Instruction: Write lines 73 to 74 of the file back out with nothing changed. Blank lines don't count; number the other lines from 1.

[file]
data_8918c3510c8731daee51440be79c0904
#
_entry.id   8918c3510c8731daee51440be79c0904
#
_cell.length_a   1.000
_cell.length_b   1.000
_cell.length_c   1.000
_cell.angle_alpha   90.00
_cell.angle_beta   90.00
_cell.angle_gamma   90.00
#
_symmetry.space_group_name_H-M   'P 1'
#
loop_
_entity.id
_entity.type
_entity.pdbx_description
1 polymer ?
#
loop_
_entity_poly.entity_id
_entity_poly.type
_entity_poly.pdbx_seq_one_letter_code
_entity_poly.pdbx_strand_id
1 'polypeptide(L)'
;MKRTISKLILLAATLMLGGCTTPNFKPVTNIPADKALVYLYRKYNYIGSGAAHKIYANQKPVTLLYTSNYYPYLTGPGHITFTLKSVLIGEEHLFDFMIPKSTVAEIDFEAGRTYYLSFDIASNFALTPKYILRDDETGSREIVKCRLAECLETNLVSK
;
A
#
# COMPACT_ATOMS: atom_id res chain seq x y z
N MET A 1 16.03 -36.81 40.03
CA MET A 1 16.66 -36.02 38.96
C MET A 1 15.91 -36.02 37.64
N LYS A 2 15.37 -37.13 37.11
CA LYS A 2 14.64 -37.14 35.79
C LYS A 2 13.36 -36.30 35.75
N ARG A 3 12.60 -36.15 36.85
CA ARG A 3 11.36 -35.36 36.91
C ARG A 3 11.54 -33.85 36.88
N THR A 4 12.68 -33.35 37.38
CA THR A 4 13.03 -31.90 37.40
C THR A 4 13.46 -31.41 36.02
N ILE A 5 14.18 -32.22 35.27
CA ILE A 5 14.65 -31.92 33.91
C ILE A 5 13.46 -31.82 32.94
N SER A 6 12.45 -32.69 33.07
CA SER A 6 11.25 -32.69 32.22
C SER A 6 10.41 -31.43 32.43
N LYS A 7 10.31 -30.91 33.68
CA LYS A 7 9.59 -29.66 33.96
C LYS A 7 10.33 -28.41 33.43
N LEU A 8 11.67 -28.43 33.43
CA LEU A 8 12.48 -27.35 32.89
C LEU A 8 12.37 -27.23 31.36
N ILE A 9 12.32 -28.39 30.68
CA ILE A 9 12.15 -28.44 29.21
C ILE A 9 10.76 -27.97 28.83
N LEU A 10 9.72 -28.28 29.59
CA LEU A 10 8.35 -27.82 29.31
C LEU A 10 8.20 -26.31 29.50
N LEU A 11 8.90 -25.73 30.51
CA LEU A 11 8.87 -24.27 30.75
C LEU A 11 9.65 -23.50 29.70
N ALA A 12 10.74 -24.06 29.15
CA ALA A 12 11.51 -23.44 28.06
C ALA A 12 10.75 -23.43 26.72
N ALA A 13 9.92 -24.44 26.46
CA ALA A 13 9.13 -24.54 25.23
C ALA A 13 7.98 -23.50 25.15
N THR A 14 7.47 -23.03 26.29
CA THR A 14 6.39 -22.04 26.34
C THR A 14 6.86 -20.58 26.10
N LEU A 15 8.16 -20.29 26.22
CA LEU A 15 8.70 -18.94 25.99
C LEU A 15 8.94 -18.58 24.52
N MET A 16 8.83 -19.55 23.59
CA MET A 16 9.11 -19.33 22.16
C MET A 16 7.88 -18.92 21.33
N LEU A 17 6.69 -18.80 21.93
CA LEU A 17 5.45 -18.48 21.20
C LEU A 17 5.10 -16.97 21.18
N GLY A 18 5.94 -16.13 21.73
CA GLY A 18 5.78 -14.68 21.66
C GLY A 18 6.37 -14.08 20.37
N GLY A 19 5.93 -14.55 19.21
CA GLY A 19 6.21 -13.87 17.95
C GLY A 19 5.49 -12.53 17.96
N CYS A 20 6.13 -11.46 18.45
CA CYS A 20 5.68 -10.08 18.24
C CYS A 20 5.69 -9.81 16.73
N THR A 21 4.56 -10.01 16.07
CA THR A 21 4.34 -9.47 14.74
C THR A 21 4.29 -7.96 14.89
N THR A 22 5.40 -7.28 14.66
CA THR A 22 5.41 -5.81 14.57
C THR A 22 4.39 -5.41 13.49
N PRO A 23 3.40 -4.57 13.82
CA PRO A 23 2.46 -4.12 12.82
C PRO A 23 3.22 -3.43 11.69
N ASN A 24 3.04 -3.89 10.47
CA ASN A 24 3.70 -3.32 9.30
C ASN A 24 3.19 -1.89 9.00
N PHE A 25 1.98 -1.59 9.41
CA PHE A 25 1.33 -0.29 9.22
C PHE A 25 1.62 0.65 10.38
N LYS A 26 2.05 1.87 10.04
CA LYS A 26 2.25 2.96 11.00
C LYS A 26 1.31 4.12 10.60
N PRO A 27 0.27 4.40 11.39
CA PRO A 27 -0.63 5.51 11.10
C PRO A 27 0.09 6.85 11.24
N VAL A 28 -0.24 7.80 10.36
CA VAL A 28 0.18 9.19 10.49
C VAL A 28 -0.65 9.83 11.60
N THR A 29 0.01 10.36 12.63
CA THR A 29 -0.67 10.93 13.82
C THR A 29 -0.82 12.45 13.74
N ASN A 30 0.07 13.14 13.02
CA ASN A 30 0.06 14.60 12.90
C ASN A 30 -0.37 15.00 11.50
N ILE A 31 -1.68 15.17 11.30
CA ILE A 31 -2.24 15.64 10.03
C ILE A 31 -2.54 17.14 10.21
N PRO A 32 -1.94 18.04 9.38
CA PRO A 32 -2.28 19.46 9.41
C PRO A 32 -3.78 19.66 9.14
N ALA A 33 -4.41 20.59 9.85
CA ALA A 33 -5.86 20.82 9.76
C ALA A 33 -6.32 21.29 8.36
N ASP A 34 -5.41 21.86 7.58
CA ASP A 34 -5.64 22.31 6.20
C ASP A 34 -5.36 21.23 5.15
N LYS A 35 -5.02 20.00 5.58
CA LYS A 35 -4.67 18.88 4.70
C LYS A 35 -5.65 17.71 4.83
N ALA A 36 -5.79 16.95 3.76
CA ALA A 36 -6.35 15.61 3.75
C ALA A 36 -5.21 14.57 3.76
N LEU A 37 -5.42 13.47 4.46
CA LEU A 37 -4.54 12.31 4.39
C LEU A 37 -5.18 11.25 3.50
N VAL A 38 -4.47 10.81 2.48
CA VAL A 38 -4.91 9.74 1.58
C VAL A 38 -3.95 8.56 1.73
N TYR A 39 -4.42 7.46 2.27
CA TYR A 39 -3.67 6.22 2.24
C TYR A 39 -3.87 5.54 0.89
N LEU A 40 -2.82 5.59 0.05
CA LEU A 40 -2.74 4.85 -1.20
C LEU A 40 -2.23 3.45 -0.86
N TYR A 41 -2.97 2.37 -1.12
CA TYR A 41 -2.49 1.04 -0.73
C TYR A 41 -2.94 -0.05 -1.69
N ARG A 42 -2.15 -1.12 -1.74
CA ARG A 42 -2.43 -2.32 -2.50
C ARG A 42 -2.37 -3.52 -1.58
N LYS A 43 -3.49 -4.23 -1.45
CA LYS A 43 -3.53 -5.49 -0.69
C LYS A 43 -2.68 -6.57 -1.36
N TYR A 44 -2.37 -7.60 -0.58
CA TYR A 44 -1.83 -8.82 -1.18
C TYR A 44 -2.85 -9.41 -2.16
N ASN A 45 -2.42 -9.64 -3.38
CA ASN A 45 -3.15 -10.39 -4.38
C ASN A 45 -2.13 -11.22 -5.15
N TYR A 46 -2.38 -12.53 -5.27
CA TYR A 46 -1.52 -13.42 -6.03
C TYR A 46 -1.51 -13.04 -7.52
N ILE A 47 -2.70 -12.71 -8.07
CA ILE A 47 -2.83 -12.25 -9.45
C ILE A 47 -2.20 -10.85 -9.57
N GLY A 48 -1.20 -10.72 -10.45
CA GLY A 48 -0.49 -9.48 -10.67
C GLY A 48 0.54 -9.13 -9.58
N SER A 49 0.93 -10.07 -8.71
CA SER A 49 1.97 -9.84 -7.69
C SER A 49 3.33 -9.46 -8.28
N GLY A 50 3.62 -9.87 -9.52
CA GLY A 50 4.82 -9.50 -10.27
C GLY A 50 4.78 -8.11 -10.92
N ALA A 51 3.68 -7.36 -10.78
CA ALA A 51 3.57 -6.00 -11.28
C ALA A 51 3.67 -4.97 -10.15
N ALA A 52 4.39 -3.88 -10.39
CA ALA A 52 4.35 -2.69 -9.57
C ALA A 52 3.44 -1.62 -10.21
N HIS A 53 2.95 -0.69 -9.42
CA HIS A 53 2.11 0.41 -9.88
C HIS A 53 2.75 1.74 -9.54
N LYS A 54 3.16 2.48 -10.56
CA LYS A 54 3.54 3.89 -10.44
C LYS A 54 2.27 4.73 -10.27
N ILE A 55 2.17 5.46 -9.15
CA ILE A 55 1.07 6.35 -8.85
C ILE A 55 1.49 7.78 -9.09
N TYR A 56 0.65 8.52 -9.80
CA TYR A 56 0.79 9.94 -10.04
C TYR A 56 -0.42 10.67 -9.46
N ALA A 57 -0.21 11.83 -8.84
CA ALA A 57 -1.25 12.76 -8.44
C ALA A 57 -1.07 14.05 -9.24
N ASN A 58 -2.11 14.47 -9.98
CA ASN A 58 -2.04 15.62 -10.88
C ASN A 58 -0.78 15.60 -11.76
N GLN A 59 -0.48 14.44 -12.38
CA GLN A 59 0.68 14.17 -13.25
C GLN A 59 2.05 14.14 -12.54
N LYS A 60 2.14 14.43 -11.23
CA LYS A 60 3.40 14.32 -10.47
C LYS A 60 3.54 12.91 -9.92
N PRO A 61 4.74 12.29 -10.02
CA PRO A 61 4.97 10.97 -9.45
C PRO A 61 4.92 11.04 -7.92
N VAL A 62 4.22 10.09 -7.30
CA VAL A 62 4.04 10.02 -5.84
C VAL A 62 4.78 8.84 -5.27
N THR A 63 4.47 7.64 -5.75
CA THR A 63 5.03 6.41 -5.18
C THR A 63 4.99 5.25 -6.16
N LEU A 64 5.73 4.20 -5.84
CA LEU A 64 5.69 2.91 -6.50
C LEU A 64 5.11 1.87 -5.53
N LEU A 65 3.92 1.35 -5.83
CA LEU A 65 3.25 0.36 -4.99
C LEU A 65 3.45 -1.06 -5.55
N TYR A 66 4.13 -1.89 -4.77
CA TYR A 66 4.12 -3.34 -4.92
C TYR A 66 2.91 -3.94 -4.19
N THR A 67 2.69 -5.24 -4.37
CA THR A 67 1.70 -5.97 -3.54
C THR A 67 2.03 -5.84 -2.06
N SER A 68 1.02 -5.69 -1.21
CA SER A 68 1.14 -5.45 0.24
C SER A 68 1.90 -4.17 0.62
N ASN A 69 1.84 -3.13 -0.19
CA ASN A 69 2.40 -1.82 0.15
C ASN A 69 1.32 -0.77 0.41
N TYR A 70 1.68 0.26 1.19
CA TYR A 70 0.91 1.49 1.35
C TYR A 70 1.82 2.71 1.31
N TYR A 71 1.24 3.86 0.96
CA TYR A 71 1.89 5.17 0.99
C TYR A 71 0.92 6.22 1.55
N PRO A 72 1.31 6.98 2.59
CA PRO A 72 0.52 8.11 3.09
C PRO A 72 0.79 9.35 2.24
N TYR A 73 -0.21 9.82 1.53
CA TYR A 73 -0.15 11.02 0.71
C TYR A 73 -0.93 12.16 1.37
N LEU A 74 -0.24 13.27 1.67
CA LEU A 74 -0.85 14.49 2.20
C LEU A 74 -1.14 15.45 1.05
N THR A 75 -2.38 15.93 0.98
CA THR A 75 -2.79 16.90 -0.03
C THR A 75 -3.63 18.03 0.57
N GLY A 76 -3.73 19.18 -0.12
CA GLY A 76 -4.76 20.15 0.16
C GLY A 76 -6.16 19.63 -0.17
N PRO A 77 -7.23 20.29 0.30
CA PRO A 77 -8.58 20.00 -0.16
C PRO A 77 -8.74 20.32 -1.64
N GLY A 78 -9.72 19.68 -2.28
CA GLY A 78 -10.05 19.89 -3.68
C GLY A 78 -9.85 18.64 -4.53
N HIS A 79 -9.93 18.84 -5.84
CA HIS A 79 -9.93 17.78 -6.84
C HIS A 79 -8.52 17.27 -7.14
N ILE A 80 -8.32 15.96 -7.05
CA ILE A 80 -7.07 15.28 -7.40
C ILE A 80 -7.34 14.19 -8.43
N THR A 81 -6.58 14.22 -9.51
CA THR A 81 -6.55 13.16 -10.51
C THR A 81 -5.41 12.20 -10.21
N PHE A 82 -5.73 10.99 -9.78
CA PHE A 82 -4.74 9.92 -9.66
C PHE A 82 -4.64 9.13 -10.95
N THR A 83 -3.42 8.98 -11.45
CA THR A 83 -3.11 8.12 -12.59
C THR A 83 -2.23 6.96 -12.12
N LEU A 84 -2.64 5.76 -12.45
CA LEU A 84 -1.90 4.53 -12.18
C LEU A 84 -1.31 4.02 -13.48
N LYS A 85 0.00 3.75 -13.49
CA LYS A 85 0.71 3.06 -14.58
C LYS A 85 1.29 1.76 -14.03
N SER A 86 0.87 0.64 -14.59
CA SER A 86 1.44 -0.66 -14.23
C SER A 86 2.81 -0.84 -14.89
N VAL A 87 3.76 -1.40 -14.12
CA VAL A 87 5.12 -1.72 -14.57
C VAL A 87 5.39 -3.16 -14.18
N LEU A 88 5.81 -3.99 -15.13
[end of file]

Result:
N LEU A 15 8.16 -20.29 26.22
CA LEU A 15 8.70 -18.94 25.99